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fork fails when returning to usermode in OS161

Posted 15 November 2012 - 04:24 PM

I am attempting to implement the sys_fork functionality into OS161. The general idea is simple from the way that I understand it. However, I'm finding that when I attempt to fork, the parent see's the proper PID for the child process, but when the child attempts to call mips_usermode(&tf) the system hangs and eventually crashes. I do not get any sort of TLB miss error or anything else that causes a panic. It simply hangs and I can't see what the issue(s) may be.

Thne idea here is that the parent will call fork which results in a trap to sys_fork(). This will then create a new thread via thread_fork() which will be given md_forkentry as the entry point. This is intended to be the child process and should return to usermode at the very end via mips_usermode(&tf). But like I said, the entire system hangs right at the mips_usermode call. Note that I am engineer by degree and I haves a few years of work experience coding but my C is a bit rusty to say the least.


void
md_forkentry(struct trapframe *temptf, unsigned long vmspace)
{
	/*
	 * This is the entry point for the child process
	 */

	kprintf("Hello! I'm the child!\n");
	
	// Store the heap trapframe
	struct trapframe tf = *temptf;
	
	// Set the child's address space to the one set up by fork
	curthread->t_vmspace = (struct addrspace *)vmspace;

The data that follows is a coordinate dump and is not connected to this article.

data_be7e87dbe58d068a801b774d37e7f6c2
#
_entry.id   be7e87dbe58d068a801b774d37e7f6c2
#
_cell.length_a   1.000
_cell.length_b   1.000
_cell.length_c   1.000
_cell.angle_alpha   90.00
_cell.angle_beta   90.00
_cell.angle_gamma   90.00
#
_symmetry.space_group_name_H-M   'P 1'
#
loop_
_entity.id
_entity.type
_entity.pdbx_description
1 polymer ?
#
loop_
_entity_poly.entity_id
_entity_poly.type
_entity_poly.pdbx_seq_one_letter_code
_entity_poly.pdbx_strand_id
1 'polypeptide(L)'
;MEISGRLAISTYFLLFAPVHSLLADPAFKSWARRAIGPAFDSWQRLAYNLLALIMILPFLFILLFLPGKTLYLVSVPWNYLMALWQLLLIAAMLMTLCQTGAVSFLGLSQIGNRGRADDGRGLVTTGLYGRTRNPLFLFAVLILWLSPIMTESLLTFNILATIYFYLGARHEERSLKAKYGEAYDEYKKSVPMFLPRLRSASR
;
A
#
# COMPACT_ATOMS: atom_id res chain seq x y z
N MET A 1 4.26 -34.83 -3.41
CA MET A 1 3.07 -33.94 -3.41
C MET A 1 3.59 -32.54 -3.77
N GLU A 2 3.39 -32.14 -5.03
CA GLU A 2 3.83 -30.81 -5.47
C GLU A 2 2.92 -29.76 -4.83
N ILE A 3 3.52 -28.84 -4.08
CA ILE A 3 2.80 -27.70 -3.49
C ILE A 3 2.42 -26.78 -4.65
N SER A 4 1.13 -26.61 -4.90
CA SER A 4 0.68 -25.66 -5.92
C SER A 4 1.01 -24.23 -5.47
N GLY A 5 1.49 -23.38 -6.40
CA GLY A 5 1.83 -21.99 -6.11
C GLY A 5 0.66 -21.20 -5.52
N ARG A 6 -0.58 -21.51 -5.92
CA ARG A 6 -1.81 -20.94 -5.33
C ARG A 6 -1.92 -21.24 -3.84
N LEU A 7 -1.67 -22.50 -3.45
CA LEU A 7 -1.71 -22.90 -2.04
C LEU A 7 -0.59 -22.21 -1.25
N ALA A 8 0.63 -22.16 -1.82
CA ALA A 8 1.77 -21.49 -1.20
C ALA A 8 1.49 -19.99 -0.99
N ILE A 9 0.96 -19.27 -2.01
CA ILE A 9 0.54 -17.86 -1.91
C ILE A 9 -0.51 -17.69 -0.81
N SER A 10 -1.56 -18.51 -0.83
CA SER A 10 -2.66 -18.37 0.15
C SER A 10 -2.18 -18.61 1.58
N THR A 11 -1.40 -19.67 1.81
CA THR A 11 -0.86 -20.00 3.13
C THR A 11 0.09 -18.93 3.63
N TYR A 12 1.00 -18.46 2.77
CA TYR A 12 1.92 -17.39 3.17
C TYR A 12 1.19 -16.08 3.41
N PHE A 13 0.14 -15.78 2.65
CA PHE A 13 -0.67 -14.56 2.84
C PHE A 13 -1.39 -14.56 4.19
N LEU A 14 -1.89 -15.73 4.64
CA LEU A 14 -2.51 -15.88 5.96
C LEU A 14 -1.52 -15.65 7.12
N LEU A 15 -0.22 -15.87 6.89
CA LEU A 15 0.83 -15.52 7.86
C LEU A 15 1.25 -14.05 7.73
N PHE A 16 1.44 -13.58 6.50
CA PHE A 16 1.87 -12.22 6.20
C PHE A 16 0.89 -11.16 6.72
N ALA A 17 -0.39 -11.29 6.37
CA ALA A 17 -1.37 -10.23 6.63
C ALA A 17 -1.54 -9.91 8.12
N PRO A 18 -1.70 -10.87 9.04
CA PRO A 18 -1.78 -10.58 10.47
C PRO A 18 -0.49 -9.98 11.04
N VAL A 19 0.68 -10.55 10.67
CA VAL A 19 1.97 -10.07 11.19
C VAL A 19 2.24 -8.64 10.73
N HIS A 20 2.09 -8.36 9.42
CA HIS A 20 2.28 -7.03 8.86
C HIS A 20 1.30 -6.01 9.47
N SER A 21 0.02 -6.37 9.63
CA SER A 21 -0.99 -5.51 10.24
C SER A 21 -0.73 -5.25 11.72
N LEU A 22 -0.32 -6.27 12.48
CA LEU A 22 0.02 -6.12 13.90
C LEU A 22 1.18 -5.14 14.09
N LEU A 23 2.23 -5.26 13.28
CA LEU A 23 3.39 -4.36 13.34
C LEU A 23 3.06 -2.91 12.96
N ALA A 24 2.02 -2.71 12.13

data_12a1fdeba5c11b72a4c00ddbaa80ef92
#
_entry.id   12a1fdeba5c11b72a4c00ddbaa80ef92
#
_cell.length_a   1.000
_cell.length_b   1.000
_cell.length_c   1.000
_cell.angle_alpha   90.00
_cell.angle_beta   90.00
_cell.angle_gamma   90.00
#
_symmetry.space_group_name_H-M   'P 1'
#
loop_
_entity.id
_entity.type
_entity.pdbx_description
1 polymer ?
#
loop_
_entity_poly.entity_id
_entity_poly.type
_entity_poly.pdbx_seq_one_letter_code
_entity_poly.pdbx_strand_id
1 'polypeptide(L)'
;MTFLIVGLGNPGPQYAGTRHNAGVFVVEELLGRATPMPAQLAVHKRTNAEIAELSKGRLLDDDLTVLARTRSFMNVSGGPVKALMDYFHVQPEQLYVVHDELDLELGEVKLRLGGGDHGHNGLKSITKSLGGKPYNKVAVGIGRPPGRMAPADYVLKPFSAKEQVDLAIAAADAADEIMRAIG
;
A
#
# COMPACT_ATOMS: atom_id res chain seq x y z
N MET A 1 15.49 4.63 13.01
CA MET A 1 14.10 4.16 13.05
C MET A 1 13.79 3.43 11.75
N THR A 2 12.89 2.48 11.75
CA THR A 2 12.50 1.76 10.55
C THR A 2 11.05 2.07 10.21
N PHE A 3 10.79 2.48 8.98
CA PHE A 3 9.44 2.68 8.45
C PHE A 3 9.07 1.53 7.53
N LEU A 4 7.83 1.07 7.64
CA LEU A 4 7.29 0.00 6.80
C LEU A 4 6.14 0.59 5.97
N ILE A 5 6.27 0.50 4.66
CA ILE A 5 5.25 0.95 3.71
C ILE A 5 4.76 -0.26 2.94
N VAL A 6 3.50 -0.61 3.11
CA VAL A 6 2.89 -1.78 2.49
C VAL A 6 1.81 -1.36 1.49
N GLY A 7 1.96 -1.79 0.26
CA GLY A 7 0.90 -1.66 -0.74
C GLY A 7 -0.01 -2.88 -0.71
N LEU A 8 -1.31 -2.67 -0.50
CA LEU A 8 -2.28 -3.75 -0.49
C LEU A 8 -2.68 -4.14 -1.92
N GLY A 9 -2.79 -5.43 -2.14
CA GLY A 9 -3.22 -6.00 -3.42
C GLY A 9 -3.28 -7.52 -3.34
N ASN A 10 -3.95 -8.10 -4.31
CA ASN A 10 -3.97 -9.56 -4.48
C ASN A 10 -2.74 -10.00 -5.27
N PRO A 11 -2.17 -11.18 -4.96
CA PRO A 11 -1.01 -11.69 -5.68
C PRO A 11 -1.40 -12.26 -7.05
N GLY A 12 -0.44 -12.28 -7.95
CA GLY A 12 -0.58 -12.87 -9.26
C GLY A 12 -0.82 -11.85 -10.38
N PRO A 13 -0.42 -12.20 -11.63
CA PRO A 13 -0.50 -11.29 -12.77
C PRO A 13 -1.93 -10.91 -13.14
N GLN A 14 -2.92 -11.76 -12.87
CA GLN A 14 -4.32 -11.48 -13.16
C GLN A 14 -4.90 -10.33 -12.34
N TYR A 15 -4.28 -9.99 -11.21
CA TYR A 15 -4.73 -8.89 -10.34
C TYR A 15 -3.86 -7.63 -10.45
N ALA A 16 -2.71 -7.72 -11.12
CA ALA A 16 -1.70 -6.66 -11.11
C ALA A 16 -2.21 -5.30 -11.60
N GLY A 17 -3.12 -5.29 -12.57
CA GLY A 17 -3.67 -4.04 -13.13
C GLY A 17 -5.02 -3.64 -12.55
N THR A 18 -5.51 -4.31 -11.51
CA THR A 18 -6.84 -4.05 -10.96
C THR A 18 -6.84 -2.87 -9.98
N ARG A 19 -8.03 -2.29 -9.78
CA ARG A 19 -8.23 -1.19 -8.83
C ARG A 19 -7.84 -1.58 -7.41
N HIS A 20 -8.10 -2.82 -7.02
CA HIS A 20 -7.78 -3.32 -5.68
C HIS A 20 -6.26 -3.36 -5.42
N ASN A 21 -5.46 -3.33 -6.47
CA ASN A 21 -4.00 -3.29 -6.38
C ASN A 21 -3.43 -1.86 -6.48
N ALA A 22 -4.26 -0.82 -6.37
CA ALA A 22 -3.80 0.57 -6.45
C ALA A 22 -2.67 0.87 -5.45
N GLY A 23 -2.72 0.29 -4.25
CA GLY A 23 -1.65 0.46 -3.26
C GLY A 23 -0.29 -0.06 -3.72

// Set the trapframe values so that the user sees the correct
	// return values.  Also increment the program counter so we don't
	// continue to call the trap code.
	tf.tf_v0 = 0;
	tf.tf_a3 = 0;
	tf.tf_epc += 4;
	
	// Esure that the structure copied into the heap is freed
	kfree(temptf);
	
	// Pass control back to user mode
	kprintf("About to enter user mode\n");
	mips_usermode(&tf);
}

/*
 * This is the implementation of fork.  It is placed here because it goes along with
 * thread_fork and other kernel level thread functions
*/
int
sys_fork(struct trapframe *tf, int32_t *retval)
{
	// This function is responsible for copying the address space
	// of the calling process and changing the PID for the child.
	// It needs to be aware that the calling process may reside in
	// userspace and therefore must use the protected memory copy
	// methods to ensure kernel stability.  This is acomplished by
	// calling copyin to make a copy of the calling address space.
	// We can then use as_copy to copy the memory of the parent
	// process into the child's address.  Finally, we call
	// thread_fork with the arguments for md_forkentry which is
	// the user level process entry point.
	
	kprintf("Entering sys_fork\n");
	// Create a new thread
	struct thread *newguy;
	newguy = thread_create("Child");
	
	// Copy the address space of the parent using as_copy
	// I think this is a protected copy (?)
	as_copy(curthread->t_vmspace,&newguy->t_vmspace);
	
	// Copy the trapframe to the heap so it's available to the child
	struct trapframe *temptf;
	temptf = kmalloc(sizeof(tf));
	memcpy(tf,temptf,sizeof(tf));
	
	// Call thread_fork
	int result = thread_fork("Child Process",                  /* Function Description */
		  	         temptf,                           /* Trapframe            */
			         (unsigned long)newguy->t_vmspace, /* Child Thread address */
			         md_forkentry,                     /* Child entry point    */
			         NULL);                            /* Return thread        */
	
	// Return the pid of the child to the parent process
	*retval = &newguy->pid->pid;
	return 0;
}




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